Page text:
More than 100 people celebrated the reopening of the Bonnet House Museum & Gardens‘ south entrance at the recent Roaring Twenties Soiree.
The event featured ragtime jazz music, attendees in flapper girl attire and period costume, non-alcoholic “bathtub gin,” vintage cars and other elements to evoke the early 1920s, when Bonnet House was built in Fort Lauderdale.
Susan Howell, president of the fundraising, volunteer and community outreach arm Bonnet House Alliance, said the inaugural soiree was a big success.
“We’re hoping to grow it for next year and keep the 1920’s theme,” she said. “When we welcomed our members and showed them the new gates, they were very excited about it and the future plans.”
The reopening of the south entrance is a crucial development, said Patrick Shavloske, Bonnet House’s development director.
“This really connects us with the neighborhood to the south in a very immediate way that otherwise would not be possible,” he said. “And with the south entrance open, we expect to be very busy this year. … The south gates allow pedestrian residents and tourists to enter directly into the grounds from the beach hotels and condos.”
Helen and Frederic Clay Bartlett received the property in 1919 as a wedding gift from her father, Fort Lauderdale pioneer Hugh Taylor Birch, and they built the home as a winter retreat, finishing it in 1921. Helen died of breast cancer in 1925, and Frederic married Evelyn Fortune Lilly in 1931.
When the area to the south began to be developed with apartments and hotels, the Bartletts closed off the south entrance to preserve their privacy. In 1983, Evelyn Bartlett gave Bonnet House to the Florida Trust for Historic Preservation and stipulated it be preserved upon her death.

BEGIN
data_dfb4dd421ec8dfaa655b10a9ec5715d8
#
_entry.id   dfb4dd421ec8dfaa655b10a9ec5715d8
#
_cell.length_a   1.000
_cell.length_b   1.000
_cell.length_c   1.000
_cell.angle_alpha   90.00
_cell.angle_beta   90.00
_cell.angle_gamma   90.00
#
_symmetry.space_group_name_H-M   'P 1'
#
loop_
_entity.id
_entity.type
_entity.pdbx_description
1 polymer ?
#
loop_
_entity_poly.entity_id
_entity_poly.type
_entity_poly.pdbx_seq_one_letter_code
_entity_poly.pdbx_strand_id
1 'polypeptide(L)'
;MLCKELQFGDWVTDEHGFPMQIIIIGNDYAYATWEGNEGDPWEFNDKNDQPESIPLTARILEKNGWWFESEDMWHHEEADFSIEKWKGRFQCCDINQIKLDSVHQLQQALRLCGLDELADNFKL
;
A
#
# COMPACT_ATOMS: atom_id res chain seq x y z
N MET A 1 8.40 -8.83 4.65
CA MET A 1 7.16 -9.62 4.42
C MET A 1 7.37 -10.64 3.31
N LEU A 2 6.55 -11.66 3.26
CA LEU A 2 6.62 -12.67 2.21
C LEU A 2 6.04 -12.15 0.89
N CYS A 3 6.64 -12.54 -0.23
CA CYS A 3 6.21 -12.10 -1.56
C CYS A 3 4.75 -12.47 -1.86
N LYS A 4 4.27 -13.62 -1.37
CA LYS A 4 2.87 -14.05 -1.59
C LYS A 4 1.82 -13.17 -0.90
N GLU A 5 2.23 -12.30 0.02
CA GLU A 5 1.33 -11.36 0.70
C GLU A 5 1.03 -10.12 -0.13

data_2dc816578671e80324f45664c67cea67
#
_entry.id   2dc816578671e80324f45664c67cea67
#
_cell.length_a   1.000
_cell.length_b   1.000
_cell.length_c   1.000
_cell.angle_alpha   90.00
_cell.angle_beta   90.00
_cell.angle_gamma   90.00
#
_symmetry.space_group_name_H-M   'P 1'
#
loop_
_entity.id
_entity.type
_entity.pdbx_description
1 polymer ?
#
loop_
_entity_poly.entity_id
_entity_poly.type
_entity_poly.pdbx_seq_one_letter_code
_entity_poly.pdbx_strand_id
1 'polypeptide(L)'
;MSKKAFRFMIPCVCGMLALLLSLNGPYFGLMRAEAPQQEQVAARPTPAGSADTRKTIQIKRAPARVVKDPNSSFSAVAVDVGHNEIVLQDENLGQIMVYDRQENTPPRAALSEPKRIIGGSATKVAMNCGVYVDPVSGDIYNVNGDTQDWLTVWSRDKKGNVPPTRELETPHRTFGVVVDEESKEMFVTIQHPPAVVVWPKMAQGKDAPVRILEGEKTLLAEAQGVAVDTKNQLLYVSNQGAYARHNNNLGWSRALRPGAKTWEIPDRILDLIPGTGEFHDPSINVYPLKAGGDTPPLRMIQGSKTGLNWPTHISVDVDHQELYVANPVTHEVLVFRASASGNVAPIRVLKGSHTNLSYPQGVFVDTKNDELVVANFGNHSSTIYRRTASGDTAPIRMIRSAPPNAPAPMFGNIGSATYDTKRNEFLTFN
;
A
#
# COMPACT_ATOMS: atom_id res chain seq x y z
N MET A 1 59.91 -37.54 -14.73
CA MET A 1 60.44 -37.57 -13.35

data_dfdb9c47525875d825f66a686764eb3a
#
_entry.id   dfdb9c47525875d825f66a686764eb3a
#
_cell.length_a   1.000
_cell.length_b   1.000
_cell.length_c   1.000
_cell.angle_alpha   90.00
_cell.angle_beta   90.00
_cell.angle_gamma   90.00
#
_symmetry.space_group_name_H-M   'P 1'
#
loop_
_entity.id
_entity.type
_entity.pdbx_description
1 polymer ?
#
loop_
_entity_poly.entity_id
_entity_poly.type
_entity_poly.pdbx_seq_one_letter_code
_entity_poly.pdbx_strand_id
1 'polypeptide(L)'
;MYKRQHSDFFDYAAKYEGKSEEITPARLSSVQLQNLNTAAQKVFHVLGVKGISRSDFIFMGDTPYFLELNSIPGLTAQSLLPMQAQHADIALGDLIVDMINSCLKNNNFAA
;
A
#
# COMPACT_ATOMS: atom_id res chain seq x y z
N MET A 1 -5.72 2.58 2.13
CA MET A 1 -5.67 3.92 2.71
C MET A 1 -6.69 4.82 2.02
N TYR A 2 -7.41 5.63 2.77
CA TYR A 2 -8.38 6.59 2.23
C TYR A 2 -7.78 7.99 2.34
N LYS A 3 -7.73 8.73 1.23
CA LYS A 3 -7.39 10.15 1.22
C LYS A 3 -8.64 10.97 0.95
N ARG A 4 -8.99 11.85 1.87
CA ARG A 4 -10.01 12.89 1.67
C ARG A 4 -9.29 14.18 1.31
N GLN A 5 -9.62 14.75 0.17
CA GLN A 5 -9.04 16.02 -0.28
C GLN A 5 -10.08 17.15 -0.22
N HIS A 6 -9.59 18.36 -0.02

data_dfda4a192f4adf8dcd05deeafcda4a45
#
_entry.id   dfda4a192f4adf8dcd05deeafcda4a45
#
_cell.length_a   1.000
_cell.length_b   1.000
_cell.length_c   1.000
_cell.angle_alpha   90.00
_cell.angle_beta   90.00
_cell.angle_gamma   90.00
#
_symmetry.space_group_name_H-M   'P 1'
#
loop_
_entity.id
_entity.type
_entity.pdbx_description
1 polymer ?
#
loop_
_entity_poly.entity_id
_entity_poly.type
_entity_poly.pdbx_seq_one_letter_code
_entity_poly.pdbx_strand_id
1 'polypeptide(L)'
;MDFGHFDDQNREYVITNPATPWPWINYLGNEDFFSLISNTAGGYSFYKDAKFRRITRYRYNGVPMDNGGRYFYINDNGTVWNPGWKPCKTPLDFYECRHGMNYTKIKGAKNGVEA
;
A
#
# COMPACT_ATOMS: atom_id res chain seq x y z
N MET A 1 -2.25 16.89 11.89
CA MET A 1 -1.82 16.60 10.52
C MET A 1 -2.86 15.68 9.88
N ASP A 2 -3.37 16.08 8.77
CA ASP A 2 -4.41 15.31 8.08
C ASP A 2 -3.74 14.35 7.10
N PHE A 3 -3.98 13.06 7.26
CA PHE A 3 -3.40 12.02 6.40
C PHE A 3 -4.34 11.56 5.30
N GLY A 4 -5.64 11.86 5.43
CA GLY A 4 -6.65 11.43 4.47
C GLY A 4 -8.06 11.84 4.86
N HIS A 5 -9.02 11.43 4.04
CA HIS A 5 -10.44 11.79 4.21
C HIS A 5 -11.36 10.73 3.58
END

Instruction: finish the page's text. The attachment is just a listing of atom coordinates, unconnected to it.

The museum, which houses an extensive art collection and studio, lush gardens and richly appointed rooms decorated with period furniture, also hosts guided tours and is available for private special events.
Planning began several years ago to reopen the south entrance, Shavloske said.
“For a museum, you want it to be accessible,” he said.
In 2013, a $750,000 campaign to fund two phases of improvements was launched. About $422,000 has been raised.
The first phase, to reopen and realign the south entrance, build a ticket booth, repair a sidewalk leading to the entrance, and commission an artist to paint the sidewalk with a philodendron leaf design, was completed in the fall. The second phase will include a 50-seat outdoor amphitheater for students and an archaeological exhibit.
“Bonnet House is important because it represents the history of Fort Lauderdale,” Howell said. “… It’s the last place you can see the historic Fort Lauderdale pristine and untouched.”
For more information, call 954-563-5393 or visit Bonnethouse.org.
By Randy Abraham